Repetitive Motion Injuries in the Workplace: 5 Things to Know
Does your job require some type of repetitive motion? Has it caused you to suffer severe injuries? Maybe even surgery to correct or improve painful damages? If you are diagnosed with a medical condition related to repetitive motion at your workplace, you may be entitled to receive workers’ compensation benefits.
It could be that your job requires repeated bending or lifting. Or, that you work on a machine that requires you to move your hands in a continuous manner. Perhaps you spend long hours entering data into a computer. It might be that you use a jackhammer on a daily basis and have suffered injuries. An experienced workers’ compensation attorney can help determine if you have a repetitive motion injury claim.
Repetitive Motion Injuries are Occupational Claims
We’ve already provided you with some information regarding occupational exposure claims. These can mean anything from exposure to chemicals, noise or dust and debris. Repetitive motion injuries fall into this same category. The injuries are cumulative, rather than restricted to a particular event. Here are some other important things to know:
- Statute of Limitations: The statute of limitations for a repetitive motion claim may start from the first day you knew or should have known the injuries were related to duties performed at work. You should notify your employer as soon as you have that knowledge so that they can arrange for authorized medical treatment.
- Examples of work-related repetitive motion activities: Here’s a list of some work-related repetitive motion activities that may cause injuries:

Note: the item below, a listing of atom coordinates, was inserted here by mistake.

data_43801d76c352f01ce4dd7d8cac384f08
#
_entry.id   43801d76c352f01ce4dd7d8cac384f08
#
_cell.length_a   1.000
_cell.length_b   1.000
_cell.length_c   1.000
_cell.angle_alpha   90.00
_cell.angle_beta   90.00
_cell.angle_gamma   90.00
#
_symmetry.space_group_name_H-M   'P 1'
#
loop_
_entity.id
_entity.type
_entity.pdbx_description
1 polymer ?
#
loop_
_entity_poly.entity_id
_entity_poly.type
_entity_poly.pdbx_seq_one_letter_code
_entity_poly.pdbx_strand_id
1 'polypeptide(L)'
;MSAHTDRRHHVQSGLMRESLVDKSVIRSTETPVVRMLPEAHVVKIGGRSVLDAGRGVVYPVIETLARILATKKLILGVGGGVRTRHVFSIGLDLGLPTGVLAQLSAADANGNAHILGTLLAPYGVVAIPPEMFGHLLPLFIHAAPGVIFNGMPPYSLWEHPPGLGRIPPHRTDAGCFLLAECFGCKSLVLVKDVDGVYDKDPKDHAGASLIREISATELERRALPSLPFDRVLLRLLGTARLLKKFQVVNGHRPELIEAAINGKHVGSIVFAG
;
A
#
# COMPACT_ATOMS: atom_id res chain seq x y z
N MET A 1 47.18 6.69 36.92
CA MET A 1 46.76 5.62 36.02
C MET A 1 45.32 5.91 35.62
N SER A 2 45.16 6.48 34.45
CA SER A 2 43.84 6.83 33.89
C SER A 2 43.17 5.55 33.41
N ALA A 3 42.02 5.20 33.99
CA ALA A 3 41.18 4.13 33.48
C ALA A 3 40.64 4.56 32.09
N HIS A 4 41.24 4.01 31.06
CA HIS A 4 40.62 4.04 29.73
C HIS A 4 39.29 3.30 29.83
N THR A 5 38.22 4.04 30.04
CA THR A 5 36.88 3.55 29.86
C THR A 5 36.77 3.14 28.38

- Using the same hand motions on an assembly line
- Unloading trucks
- Carrying construction materials
- Entering data or stuffing envelopes
- Standing in awkward positions on hard surfaces for extended time periods
- Examples of work-related repetitive motion injuries: Some of the most common work-related repetitive motion injuries include: neck and back strains and sprains; carpal tunnel syndrome; shoulder issues, such as rotator cuff injuries; tendonitis; bursitis and spinal disc herniation. Essentially, any injuries that a doctor may attribute to repetitive motion may fall into this category.
- Repetitive motion may not have caused a new injury: Although repetitive motion can be attributable to a new condition, it can also trigger issues to a preexisting condition. If a worker proves their preexisting injuries are exacerbated as a result of repetitive motion at work, they may be entitled to workers’ compensation benefits.
- Benefits available for repetitive motion injuries: The New Jersey Workers’ Compensation Act allows for three important benefits. These include payment for authorized medical care, temporary disability checks and prospective awards for partial or total permanent disability.
At the Law Offices of Anthony Carbone, we have handled claims for injured workers for almost thirty years. There is no charge to speak with us. Contact us to see how we can help you in pursuit of your workers’ compensation claim.